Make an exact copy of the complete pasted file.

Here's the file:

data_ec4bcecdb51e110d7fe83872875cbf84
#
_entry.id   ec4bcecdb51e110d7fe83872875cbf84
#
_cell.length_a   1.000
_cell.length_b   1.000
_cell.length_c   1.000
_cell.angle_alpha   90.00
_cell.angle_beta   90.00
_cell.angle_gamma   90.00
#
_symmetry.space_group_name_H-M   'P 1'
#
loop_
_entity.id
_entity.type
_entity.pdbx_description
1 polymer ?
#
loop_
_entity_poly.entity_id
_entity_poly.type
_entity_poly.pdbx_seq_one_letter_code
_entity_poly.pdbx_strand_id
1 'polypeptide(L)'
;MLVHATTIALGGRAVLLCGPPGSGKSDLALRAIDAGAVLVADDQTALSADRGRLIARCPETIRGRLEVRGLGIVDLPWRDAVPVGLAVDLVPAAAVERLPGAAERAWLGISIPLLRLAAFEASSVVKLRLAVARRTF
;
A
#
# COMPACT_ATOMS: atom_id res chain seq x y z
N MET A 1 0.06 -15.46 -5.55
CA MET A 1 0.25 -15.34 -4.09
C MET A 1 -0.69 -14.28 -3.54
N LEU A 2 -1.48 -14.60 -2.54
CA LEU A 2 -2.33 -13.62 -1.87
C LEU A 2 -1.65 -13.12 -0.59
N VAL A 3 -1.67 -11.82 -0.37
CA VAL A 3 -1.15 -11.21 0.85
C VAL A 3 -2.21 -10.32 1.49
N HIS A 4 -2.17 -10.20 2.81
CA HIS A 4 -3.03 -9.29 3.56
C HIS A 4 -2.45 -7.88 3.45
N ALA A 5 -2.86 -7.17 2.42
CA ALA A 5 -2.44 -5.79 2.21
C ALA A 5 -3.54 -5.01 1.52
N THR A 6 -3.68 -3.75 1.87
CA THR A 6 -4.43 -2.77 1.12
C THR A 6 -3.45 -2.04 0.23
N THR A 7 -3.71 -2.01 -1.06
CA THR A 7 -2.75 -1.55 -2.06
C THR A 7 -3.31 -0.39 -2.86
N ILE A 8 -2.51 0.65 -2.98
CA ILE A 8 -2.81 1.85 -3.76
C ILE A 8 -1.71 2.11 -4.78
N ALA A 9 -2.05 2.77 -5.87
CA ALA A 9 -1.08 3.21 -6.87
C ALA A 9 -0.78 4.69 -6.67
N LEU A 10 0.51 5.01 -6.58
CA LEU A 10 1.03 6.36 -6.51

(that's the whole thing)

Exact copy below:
data_ec4bcecdb51e110d7fe83872875cbf84
#
_entry.id   ec4bcecdb51e110d7fe83872875cbf84
#
_cell.length_a   1.000
_cell.length_b   1.000
_cell.length_c   1.000
_cell.angle_alpha   90.00
_cell.angle_beta   90.00
_cell.angle_gamma   90.00
#
_symmetry.space_group_name_H-M   'P 1'
#
loop_
_entity.id
_entity.type
_entity.pdbx_description
1 polymer ?
#
loop_
_entity_poly.entity_id
_entity_poly.type
_entity_poly.pdbx_seq_one_letter_code
_entity_poly.pdbx_strand_id
1 'polypeptide(L)'
;MLVHATTIALGGRAVLLCGPPGSGKSDLALRAIDAGAVLVADDQTALSADRGRLIARCPETIRGRLEVRGLGIVDLPWRDAVPVGLAVDLVPAAAVERLPGAAERAWLGISIPLLRLAAFEASSVVKLRLAVARRTF
;
A
#
# COMPACT_ATOMS: atom_id res chain seq x y z
N MET A 1 0.06 -15.46 -5.55
CA MET A 1 0.25 -15.34 -4.09
C MET A 1 -0.69 -14.28 -3.54
N LEU A 2 -1.48 -14.60 -2.54
CA LEU A 2 -2.33 -13.62 -1.87
C LEU A 2 -1.65 -13.12 -0.59
N VAL A 3 -1.67 -11.82 -0.37
CA VAL A 3 -1.15 -11.21 0.85
C VAL A 3 -2.21 -10.32 1.49
N HIS A 4 -2.17 -10.20 2.81
CA HIS A 4 -3.03 -9.29 3.56
C HIS A 4 -2.45 -7.88 3.45
N ALA A 5 -2.86 -7.17 2.42
CA ALA A 5 -2.44 -5.79 2.21
C ALA A 5 -3.54 -5.01 1.52
N THR A 6 -3.68 -3.75 1.87
CA THR A 6 -4.43 -2.77 1.12
C THR A 6 -3.45 -2.04 0.23
N THR A 7 -3.71 -2.01 -1.06
CA THR A 7 -2.75 -1.55 -2.06
C THR A 7 -3.31 -0.39 -2.86
N ILE A 8 -2.51 0.65 -2.98
CA ILE A 8 -2.81 1.85 -3.76
C ILE A 8 -1.71 2.11 -4.78
N ALA A 9 -2.05 2.77 -5.87
CA ALA A 9 -1.08 3.21 -6.87
C ALA A 9 -0.78 4.69 -6.67
N LEU A 10 0.51 5.01 -6.58
CA LEU A 10 1.03 6.36 -6.51